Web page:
As I wrote last January, many scientists believe that a novel class of pesticides called neonicotinoids–which are insect neurotoxins-has played a major role in CCD worldwide. An Italian entomologist at the University of Padua, Vincenzo Girolami, has research currently undergoing peer review showing that bees can be exposed to lethal levels of these pesticides through the use of seeding machines that sow neonicotinoid-coated seeds. These devices throw up a toxic cloud of pesticide as they work: bees fly through the cloud and either die or take the pesticide back to the hive. Once inside, even at low doses, it can cause disorientation or, as Girolami calls it, “intoxication” of whole hives.
The maker of this pesticide is Bayer CropScience. What does a corporation do when it discovers it may have developed and marketed a dangerous and potentially devastating product? Here in America, you confuse, you obfuscate, and you buy off scientists.
And as Eban skillfully details, that’s exactly what Bayer has been doing for the last decade or so.
Which brings us back to Bromenshenk. He was an expert witness for a group of beekeepers that in 2003 sued Bayer over the pesticide Imidacloprid. Bromenshenk later backed out of the lawsuit and, soon after, Bayer gave Bromenshenk a “research grant.” But it gets worse. Eban reports something the Times piece doesn’t: that Bromenshenk’s consulting company, Bee Alert Technology, is developing diagnostic tools for “various bee ailments.” The company stands to profit from curing bee diseases–and thus it’s rather convenient that Bromenshenk has published research that points the finger towards “treatable” conditions, rather than pesticides, as the primary culprit in bee deaths. Indeed, he had admitted as much to Eban while she was researching her Portfolio piece.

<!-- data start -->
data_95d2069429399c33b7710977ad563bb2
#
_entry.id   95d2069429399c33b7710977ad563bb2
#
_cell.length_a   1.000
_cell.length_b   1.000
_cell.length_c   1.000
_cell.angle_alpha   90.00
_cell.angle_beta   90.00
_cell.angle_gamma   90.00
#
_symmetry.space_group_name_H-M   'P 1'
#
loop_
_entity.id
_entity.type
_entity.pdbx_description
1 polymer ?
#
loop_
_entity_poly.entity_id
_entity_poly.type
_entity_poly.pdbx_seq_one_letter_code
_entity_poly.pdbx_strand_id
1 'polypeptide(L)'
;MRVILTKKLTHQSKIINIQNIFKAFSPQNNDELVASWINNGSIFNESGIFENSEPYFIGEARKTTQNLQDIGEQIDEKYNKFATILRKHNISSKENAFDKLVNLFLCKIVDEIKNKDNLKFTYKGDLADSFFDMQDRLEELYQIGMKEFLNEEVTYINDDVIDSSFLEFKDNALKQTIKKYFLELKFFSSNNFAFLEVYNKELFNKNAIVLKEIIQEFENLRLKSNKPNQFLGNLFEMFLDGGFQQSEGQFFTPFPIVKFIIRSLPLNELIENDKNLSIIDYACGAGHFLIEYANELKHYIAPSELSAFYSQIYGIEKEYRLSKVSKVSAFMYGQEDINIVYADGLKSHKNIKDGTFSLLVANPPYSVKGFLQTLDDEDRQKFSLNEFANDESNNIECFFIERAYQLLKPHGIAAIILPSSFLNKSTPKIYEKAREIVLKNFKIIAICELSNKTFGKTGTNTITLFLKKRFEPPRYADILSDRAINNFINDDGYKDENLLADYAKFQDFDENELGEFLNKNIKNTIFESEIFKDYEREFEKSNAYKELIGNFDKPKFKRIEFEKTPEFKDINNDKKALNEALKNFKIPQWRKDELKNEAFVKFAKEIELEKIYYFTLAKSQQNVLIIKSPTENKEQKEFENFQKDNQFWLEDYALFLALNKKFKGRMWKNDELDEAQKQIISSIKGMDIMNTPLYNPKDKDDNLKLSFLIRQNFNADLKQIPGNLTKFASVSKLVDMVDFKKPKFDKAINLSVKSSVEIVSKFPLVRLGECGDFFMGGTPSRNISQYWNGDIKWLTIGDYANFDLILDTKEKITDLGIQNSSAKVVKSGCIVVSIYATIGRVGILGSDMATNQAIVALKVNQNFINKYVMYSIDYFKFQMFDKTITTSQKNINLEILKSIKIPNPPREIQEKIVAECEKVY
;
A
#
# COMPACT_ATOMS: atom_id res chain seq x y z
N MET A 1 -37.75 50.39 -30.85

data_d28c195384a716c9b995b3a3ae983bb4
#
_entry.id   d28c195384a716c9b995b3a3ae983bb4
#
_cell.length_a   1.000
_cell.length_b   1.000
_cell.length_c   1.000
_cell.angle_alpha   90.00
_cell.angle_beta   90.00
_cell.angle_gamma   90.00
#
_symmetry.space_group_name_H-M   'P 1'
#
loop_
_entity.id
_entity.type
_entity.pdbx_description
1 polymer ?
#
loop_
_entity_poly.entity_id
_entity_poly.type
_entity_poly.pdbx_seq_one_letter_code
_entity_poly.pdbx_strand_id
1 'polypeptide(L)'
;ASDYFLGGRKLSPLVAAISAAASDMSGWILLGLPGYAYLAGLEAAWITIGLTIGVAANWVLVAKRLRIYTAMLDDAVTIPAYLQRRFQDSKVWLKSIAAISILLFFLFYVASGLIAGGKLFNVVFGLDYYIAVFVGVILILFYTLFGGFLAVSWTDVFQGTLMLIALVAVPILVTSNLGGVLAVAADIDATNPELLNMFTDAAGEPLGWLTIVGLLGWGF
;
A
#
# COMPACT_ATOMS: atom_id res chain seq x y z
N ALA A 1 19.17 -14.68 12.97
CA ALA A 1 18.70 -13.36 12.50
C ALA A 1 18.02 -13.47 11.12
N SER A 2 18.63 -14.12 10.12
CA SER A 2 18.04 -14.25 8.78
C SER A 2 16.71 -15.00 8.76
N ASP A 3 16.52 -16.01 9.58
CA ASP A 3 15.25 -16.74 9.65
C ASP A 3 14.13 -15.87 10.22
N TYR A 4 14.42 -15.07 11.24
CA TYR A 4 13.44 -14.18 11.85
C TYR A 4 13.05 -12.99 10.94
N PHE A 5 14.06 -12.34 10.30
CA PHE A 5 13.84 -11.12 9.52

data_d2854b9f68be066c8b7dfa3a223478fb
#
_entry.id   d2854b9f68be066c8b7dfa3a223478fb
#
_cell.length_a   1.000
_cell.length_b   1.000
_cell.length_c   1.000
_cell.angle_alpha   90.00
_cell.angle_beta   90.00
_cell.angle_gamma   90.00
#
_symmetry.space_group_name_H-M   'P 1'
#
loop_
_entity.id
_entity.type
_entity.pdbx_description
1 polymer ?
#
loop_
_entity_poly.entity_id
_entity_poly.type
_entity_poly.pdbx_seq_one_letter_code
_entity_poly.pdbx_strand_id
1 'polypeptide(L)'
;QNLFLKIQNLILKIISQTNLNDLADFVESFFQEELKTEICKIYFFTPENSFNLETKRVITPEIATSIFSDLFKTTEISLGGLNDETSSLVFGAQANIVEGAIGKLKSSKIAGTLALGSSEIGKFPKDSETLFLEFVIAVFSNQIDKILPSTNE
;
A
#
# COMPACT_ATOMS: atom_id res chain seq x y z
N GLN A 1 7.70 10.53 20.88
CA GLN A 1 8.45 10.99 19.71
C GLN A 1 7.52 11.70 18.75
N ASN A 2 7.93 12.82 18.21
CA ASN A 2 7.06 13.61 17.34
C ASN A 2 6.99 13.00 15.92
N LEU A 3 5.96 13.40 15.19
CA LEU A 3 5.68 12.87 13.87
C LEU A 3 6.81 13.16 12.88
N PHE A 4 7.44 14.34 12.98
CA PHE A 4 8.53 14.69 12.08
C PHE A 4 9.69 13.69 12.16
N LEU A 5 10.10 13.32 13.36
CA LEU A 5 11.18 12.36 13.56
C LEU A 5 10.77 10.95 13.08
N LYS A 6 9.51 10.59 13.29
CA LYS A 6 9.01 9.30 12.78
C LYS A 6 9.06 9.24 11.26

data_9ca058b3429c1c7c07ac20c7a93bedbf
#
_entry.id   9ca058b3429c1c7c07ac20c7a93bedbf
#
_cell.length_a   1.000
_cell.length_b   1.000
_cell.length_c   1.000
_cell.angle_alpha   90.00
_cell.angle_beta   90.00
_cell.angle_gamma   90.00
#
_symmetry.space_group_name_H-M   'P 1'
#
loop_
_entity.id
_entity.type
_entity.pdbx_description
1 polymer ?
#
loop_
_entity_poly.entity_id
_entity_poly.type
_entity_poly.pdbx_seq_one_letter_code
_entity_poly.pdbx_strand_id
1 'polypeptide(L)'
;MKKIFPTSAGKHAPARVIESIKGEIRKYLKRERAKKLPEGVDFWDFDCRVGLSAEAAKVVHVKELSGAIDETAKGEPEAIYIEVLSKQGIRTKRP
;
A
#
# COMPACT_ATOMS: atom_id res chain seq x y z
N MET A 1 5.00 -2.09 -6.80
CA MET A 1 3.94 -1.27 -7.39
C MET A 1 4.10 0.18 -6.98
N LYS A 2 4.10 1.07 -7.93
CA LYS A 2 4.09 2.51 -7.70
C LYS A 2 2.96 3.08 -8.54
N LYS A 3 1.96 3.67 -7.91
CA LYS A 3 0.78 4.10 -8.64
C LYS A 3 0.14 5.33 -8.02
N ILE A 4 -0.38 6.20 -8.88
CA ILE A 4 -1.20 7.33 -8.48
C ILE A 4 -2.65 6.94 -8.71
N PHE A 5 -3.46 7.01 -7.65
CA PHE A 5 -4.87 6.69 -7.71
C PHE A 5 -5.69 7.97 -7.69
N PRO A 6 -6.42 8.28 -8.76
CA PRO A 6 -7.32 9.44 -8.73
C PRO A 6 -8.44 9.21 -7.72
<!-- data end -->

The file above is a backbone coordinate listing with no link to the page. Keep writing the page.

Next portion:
While this tremendous potential conflict doesn’t necessarily invalidate Bromenshenk’s findings, it certainly warrants a mention.
So where does this leave us? In an email exchange with me, the Italian scientist Girolami said he agrees with many of the experts Eban interviewed: The virus/fungus combination is secondary. In Girolami’s opinion, the underlying causes of CCD–the factors that are weakening the hives and making them susceptible to infection and die-offs–are most likely neonicotinoids along with the Varroa mite, a parasite that can infect and destroy hives all on its own.
In fact, last year Italy banned neonicotinoid-coated corn seeds and, according to this report, after the first non-neonicotinoid sowing, nary a hive was lost, although neonicotinoid spraying is still allowed in some areas–and still linked with bee deaths. France has also banned coated seeds–though there, as in Germany, the pesticide lobby has fended off total bans for now. As for the U.S., Bayer successfully convinced a judge to throw out crucial evidence in the beekeeper lawsuit and has, to date, prevented the EPA from releasing the data the agency used to approve neonicotinoids in the first place.